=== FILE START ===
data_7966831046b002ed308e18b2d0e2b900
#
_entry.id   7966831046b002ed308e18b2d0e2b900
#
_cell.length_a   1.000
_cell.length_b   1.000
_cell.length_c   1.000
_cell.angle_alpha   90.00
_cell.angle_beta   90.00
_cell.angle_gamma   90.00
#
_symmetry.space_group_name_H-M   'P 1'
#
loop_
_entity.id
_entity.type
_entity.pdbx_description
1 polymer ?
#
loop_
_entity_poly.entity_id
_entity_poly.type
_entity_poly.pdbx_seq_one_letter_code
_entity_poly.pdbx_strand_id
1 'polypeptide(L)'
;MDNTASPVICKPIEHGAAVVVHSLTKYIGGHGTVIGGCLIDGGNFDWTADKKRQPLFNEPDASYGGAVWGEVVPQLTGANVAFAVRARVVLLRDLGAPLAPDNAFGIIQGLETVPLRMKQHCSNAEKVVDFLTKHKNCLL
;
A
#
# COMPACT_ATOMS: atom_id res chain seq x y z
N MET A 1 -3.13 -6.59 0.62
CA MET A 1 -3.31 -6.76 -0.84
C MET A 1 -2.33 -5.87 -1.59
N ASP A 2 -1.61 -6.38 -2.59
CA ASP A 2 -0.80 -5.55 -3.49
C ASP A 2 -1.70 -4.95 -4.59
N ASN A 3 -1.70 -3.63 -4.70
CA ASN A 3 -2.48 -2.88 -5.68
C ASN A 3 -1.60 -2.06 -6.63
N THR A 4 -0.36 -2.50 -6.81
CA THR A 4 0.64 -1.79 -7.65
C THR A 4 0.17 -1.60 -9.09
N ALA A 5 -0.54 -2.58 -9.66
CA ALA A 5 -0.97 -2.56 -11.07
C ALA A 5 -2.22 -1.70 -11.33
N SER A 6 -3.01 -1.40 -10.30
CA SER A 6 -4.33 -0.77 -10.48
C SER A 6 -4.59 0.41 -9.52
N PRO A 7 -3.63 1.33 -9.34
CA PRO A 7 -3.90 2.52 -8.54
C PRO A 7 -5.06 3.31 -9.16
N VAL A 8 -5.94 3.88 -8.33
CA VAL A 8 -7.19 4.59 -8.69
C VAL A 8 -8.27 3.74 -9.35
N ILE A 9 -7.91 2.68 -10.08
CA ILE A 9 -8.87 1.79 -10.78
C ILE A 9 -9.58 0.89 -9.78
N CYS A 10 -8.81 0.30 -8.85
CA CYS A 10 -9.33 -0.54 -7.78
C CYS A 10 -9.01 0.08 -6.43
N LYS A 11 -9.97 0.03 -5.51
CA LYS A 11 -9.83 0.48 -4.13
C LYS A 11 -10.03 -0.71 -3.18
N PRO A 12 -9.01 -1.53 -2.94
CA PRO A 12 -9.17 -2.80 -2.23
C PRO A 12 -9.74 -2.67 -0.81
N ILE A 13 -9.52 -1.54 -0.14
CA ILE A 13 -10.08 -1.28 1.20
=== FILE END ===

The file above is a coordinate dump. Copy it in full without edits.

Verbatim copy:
data_7966831046b002ed308e18b2d0e2b900
#
_entry.id   7966831046b002ed308e18b2d0e2b900
#
_cell.length_a   1.000
_cell.length_b   1.000
_cell.length_c   1.000
_cell.angle_alpha   90.00
_cell.angle_beta   90.00
_cell.angle_gamma   90.00
#
_symmetry.space_group_name_H-M   'P 1'
#
loop_
_entity.id
_entity.type
_entity.pdbx_description
1 polymer ?
#
loop_
_entity_poly.entity_id
_entity_poly.type
_entity_poly.pdbx_seq_one_letter_code
_entity_poly.pdbx_strand_id
1 'polypeptide(L)'
;MDNTASPVICKPIEHGAAVVVHSLTKYIGGHGTVIGGCLIDGGNFDWTADKKRQPLFNEPDASYGGAVWGEVVPQLTGANVAFAVRARVVLLRDLGAPLAPDNAFGIIQGLETVPLRMKQHCSNAEKVVDFLTKHKNCLL
;
A
#
# COMPACT_ATOMS: atom_id res chain seq x y z
N MET A 1 -3.13 -6.59 0.62
CA MET A 1 -3.31 -6.76 -0.84
C MET A 1 -2.33 -5.87 -1.59
N ASP A 2 -1.61 -6.38 -2.59
CA ASP A 2 -0.80 -5.55 -3.49
C ASP A 2 -1.70 -4.95 -4.59
N ASN A 3 -1.70 -3.63 -4.70
CA ASN A 3 -2.48 -2.88 -5.68
C ASN A 3 -1.60 -2.06 -6.63
N THR A 4 -0.36 -2.50 -6.81
CA THR A 4 0.64 -1.79 -7.65
C THR A 4 0.17 -1.60 -9.09
N ALA A 5 -0.54 -2.58 -9.66
CA ALA A 5 -0.97 -2.56 -11.07
C ALA A 5 -2.22 -1.70 -11.33
N SER A 6 -3.01 -1.40 -10.30
CA SER A 6 -4.33 -0.77 -10.48
C SER A 6 -4.59 0.41 -9.52
N PRO A 7 -3.63 1.33 -9.34
CA PRO A 7 -3.90 2.52 -8.54
C PRO A 7 -5.06 3.31 -9.16
N VAL A 8 -5.94 3.88 -8.33
CA VAL A 8 -7.19 4.59 -8.69
C VAL A 8 -8.27 3.74 -9.35
N ILE A 9 -7.91 2.68 -10.08
CA ILE A 9 -8.87 1.79 -10.78
C ILE A 9 -9.58 0.89 -9.78
N CYS A 10 -8.81 0.30 -8.85
CA CYS A 10 -9.33 -0.54 -7.78
C CYS A 10 -9.01 0.08 -6.43
N LYS A 11 -9.97 0.03 -5.51
CA LYS A 11 -9.83 0.48 -4.13
C LYS A 11 -10.03 -0.71 -3.18
N PRO A 12 -9.01 -1.53 -2.94
CA PRO A 12 -9.17 -2.80 -2.23
C PRO A 12 -9.74 -2.67 -0.81
N ILE A 13 -9.52 -1.54 -0.14
CA ILE A 13 -10.08 -1.28 1.20